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The Habeas Citebook: Prosecutorial Misconduct
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Petition Asks Massachusetts High Court to Dismiss 18,000 Drug Convictions Tainted by Chemist Who Falsified Results

by Derek Gilna

The Committee for Public Counsel Services, Hampden County Lawyers for Justice, Inc., American Civil Liberties Union of Massachusetts (“ACLUM”), and two individuals who were convicted in cases that now-discredited state drug lab chemist Sonja Farak worked on filed a petition with the Massachusetts Supreme Judicial Court. The petition requests the court “to vacate and dismiss with prejudice the wrongful convictions of all Farak Defendants [defendants in approximately 18,000 cases she worked on while under the influence of drugs], and for the entry of appropriate declaratory and other relief.”

According to the ACLUM, while working as a state chemist in the Amherst lab, Sonja Farak tested evidence, manufactured drugs, stole samples, and falsified test results all while under the influence almost daily for eight years, throwing approximately 18,000 drug cases into question. Farak was finally arrested and fired from her position in 2013. Exacerbating her shocking breach of public trust is the fact the Attorney General’s Office (“AGO”) misrepresented the length and extent of her misconduct, according to the petition. The AGO’s behavior denied many defendants convicted as a result of Farak’s work a meaningful opportunity to challenge their conviction because many were never even notified that their case was affected.

When state prosecutors file charges against criminal defendants, they do so in the name of the people of their jurisdiction, so it is their sacrosanct responsibility to follow both the law and the ethical canons of their profession. The prosecution wields terrifying power. Largely unchecked, it can bring the full weight of the state down upon a defendant. This includes a highly sophisticated taxpayer-funded criminal justice infrastructure comprising, among other things, entire investigative agencies and an army of forensic experts. That is why it is absolutely essential for the state to conscientiously follow the rules if criminal defendants are to receive even a semblance of a fair trial.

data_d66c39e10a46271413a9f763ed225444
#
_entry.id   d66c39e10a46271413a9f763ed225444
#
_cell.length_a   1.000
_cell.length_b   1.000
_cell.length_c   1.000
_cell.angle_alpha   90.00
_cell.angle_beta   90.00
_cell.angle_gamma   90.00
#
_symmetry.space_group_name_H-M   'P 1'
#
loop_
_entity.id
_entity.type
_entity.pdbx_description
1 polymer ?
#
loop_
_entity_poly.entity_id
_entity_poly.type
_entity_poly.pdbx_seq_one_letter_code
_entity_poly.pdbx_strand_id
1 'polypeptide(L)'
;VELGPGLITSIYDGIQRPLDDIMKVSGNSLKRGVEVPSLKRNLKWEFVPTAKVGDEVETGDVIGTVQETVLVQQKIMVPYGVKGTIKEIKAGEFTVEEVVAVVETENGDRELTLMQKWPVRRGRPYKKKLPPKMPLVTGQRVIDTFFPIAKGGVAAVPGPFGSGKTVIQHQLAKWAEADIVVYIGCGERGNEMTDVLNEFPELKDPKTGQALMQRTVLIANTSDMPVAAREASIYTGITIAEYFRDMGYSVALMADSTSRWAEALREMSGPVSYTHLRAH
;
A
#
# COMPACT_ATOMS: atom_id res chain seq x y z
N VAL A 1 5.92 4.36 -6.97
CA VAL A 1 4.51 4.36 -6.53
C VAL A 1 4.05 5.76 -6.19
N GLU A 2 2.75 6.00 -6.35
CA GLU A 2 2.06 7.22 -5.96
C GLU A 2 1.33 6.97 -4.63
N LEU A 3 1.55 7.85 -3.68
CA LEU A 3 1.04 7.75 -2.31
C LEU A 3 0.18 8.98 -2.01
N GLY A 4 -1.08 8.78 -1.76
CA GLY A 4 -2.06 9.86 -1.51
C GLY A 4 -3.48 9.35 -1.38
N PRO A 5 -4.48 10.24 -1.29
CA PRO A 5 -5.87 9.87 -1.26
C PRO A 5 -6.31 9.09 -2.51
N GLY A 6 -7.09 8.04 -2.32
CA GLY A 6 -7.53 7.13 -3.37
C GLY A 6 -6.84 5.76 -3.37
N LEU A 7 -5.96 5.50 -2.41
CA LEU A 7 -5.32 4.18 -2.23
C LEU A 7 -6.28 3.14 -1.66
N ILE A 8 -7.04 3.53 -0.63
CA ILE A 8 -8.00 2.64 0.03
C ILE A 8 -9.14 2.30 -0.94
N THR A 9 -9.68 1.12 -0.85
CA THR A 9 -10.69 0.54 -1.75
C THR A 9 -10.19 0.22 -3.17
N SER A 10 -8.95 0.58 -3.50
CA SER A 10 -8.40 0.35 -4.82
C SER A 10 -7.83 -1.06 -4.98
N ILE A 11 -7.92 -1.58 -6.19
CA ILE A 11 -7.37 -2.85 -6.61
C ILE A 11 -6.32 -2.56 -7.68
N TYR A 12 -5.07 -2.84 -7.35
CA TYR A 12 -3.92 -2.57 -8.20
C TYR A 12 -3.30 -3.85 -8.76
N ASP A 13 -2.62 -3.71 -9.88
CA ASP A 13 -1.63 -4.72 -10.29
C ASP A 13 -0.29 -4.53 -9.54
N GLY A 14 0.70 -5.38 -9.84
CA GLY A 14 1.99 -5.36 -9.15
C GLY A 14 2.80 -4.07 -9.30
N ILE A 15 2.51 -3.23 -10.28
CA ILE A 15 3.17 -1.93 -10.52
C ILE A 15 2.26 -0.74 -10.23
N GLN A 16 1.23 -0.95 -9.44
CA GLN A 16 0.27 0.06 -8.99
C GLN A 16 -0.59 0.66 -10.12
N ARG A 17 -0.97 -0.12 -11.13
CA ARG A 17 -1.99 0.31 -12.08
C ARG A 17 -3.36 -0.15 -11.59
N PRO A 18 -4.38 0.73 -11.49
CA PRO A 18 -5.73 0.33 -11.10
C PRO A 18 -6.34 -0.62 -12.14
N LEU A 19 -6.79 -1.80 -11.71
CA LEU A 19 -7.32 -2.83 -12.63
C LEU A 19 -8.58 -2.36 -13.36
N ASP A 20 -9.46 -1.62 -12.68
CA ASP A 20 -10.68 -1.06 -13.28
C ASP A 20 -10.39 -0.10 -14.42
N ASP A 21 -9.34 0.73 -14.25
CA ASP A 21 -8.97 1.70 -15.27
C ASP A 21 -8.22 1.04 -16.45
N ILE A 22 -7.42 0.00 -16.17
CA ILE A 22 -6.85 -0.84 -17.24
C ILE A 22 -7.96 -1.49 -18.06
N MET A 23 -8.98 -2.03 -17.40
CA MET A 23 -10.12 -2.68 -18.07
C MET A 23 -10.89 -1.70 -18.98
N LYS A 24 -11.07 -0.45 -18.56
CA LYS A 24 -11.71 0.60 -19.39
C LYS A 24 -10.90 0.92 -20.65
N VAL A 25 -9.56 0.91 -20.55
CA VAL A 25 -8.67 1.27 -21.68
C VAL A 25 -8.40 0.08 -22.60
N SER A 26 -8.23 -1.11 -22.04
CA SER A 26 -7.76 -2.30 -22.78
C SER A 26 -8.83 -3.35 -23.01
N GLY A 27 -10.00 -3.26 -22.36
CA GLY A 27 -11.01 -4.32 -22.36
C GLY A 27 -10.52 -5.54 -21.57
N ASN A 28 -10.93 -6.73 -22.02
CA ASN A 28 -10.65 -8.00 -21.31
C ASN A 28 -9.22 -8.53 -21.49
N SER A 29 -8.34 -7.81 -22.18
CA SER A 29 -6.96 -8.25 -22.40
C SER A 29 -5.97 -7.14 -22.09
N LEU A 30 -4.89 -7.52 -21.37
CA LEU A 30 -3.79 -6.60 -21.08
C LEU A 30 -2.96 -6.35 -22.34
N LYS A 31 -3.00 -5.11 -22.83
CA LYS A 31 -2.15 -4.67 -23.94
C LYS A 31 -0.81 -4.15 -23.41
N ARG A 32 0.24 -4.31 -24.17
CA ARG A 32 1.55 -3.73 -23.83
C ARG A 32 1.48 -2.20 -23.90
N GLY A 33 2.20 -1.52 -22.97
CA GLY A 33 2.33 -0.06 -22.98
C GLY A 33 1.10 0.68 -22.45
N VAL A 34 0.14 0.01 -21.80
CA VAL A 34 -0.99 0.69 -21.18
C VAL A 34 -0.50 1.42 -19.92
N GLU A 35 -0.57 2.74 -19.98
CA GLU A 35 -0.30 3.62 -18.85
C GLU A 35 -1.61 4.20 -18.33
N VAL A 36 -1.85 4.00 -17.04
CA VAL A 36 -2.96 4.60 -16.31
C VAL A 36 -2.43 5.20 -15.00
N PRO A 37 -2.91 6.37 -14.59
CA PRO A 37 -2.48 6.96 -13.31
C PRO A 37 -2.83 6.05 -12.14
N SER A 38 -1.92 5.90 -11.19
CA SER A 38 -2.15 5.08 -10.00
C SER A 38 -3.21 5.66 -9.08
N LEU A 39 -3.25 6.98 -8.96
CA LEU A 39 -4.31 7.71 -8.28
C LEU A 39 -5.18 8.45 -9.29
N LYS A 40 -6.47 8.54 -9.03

The petitioners accuse various members of the Massachusetts crime lab and AGO of knowingly subverting the law together with their professional duty and then attempting to conceal that subversion from the public in connection with Farak’s tainted work. 

Government attorneys in criminal cases often attempt to categorize activities of the accused that they consider to be criminal behavior as a “scheme,” so the activities of these rogue prosecutors and state employees should similarly be characterized as a “scheme.” Accordingly, the petition asserts that the wide-ranging misconduct by the Commonwealth of Massachusetts requires the dismissal of 18,000 tainted drug cases upon which Farak worked.

“Doing right by the victims of the drug lab scandal is critical to restoring the integrity of the criminal justice system and an important step toward addressing the criminalization of substance abuse,” said ACLUM Executive Director Carol Rose.

Further compounding the drug lab fiasco is serious prosecutorial misconduct chronicled in the petition.  It states: “Although it has been more than four years since Farak’s arrest, the Commonwealth has shirked its obligations to identify the wrongfully convicted defendants, to notify those defendants of the egregious government misconduct that tainted their cases, and to provide them with meaningful opportunities for post-conviction relief. And although it has been almost three years since senior officials in the Attorney General’s Office were informed that Assistant Attorneys General had misled defense counsel, deceived the Superior Court, and failed to correct the record before this Court, the Commonwealth has not righted these wrongs.”

In June 2017, Judge Richard J. Carey of Hampden County Superior Court ruled that two former prosecutors, Anne Kaczmarek and Kris Foster, who worked on cases Farak handled, intentionally concealed documents and made misrepresentations to a fellow judge. Judge Carey wrote that their behavior “constitutes a fraud upon the court.” He continued his blistering opinion, adding “Their intentional and deceptive actions ensured that justice would certainly be delayed, if not outright denied, and in the process, they violated their oaths as assistant attorneys general and officers of the court.”

It is important to understand that cases of prosecutorial misconduct involve more than just violation of public trust and professional oaths. Defendants are the ones most directly affected by prosecutorial misconduct. They are denied their constitutional right to a fair trial, and all-too-often, have their freedom taken away as a result. Even if the wrong done to them is subsequently fixed, they can never get those years of their life back that were wrongfully stolen from them. Additionally, their families are very often forgotten victims of prosecutorial misconduct, because they have had their loved ones taken away from them. 

Herschelle Reaves, one of the petitioners and victim of the Farak/AGO scandal, summed it up perfectly when he observed, “It’s not fair that the criminal justice system spends so much time and money punishing people who suffer from the disease of addiction, when it doesn’t hold its own officials accountable for truly terrible actions.” The Massachusetts Supreme Judicial Court is now presented with an opportunity to hold government officials accountable for some truly terrible actions and provide redress to those wronged by them. 

Sources: www.aclum.org, www.bostonglobe.com, www.slate.com

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